Turnover of Nurses High at Nursing Homes Across the United States
Mean and median annual turnover rates were about 128 and 94 percent, respectively, with considerable variation by facility, state
THURSDAY, March 11, 2021 (HealthDay News) -- Turnover of nurses at nursing homes is high throughout the United States and varies considerably across facilities and states, according to a report published in the March issue of Health Affairs.
Ashvin Gandhi, Ph.D., from the University of California Los Angeles, and colleagues calculated the percentage of hours of nursing staff care that turned over annually at each of 15,654 facilities. The authors used data from 492 million nurse shifts collected by the Centers for Medicare & Medicaid Services on payroll-based daily staffing for U.S. nursing homes.
The researchers found that for total nursing staff, the mean and median annual turnover rates were about 128 and 94 percent, respectively. The highest mean turnover rate was 140.7 percent for registered nurses, followed by 114.1 percent for licensed practical nurses and 129.1 percent for certified nursing assistants. Turnover rates varied considerably by facility, with some facilities having turnover rates in excess of 300 percent. Turnover also varied considerably by state, with the highest median turnover rates in total nursing staff seen in Oklahoma, Montana, and Kansas (165.1, 148.9, and 144.8 percent, respectively) and the lowest seen in Hawaii, Connecticut, and New Jersey (39.3, 53.1, and 58.6 percent, respectively). There were correlations observed for turnover rates with facility location, for-profit status, chain ownership, Medicaid patient census, and star ratings.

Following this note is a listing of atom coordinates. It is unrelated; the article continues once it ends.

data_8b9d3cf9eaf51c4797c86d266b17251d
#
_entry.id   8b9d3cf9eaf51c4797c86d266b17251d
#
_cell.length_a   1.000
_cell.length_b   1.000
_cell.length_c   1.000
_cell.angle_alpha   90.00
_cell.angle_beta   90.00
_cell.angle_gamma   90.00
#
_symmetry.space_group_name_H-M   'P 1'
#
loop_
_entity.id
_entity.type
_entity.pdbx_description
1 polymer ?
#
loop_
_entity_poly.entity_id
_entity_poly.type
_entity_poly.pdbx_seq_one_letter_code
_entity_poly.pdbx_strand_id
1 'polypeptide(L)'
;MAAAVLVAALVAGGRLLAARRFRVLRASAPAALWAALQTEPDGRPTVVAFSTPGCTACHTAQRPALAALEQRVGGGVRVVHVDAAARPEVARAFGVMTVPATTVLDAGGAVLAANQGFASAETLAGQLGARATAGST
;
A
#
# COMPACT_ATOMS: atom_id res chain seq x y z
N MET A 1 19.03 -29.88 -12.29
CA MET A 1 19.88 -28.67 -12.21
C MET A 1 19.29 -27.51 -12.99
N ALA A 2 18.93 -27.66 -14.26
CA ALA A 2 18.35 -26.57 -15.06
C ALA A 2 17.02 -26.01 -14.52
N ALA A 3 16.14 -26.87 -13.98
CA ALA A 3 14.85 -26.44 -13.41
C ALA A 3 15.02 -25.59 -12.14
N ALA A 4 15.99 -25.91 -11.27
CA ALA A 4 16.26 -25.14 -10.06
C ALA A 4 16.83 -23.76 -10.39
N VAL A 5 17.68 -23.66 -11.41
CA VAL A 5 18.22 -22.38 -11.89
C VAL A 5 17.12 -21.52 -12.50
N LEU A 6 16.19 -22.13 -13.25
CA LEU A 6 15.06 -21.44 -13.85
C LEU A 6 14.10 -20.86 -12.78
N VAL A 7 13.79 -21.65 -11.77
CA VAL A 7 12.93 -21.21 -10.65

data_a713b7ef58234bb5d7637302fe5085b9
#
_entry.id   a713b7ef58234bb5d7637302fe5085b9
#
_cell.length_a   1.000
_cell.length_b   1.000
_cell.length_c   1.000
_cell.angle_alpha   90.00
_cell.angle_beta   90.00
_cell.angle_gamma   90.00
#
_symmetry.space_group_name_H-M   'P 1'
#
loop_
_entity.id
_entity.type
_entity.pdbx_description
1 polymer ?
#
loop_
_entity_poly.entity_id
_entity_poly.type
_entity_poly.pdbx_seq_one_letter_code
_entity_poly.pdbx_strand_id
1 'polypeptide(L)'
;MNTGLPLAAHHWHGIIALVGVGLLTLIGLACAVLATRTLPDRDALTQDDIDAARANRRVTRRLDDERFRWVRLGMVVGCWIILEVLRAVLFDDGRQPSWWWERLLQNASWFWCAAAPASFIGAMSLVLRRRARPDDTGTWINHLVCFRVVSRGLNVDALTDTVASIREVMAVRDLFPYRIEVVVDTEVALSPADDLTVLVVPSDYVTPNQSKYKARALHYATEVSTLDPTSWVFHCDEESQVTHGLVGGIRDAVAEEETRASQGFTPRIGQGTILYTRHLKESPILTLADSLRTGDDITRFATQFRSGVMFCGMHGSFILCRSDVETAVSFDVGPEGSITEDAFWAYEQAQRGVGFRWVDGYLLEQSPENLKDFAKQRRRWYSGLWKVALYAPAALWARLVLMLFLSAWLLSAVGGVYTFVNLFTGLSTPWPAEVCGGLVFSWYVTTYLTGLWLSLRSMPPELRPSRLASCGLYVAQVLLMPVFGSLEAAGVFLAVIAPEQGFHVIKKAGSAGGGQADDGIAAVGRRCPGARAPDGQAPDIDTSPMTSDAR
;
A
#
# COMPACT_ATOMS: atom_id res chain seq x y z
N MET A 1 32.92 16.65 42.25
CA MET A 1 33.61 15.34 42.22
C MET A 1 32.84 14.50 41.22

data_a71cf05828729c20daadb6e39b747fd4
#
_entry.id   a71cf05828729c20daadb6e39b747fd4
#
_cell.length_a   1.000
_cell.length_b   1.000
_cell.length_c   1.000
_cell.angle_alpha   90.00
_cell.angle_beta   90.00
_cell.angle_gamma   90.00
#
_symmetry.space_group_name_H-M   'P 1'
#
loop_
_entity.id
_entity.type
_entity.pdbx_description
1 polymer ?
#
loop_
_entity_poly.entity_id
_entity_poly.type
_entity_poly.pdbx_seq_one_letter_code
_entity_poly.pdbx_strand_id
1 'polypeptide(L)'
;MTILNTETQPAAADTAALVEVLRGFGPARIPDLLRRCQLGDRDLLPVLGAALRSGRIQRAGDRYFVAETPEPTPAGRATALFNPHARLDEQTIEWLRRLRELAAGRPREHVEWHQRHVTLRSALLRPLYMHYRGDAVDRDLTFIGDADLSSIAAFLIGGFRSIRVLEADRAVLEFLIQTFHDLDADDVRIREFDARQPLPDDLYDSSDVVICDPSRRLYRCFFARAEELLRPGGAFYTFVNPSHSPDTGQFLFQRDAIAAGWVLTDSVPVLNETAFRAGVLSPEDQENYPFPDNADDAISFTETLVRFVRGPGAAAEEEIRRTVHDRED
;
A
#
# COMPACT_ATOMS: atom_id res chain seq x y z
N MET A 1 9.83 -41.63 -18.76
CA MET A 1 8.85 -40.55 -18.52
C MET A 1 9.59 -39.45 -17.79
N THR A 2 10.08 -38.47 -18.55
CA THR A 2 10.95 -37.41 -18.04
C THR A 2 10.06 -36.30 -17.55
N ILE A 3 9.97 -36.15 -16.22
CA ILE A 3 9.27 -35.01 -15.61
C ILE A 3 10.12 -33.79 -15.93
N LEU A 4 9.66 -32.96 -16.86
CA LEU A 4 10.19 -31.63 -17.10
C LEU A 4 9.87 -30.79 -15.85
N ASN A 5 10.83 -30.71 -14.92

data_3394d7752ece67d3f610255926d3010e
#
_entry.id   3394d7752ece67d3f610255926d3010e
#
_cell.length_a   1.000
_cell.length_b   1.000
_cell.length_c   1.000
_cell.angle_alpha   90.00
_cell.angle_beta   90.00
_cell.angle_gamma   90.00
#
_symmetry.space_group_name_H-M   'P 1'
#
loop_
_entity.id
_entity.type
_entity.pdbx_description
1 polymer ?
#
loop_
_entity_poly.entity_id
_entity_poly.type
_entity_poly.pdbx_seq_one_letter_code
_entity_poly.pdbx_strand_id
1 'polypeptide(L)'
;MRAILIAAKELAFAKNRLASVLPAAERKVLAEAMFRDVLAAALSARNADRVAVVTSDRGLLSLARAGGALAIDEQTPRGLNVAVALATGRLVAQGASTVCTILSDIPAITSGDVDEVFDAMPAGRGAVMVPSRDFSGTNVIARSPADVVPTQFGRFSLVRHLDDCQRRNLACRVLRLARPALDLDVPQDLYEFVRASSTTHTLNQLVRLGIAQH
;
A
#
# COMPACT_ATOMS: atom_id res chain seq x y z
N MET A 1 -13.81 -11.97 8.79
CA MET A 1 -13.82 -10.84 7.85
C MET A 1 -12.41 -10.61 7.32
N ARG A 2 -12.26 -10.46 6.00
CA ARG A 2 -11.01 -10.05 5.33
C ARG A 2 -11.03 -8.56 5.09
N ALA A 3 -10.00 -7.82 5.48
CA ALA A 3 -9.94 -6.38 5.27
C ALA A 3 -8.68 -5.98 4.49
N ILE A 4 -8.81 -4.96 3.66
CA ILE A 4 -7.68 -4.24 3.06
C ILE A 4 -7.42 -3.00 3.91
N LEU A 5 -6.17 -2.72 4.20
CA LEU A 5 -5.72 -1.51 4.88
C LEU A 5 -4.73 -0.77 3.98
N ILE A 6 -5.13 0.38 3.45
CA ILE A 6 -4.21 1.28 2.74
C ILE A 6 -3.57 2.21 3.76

"Moving forward, publicly available nursing staff turnover data may help incentivize changes to reduce turnover while providing valuable new information for consumers, policy makers, payers, and other stakeholders," the authors write.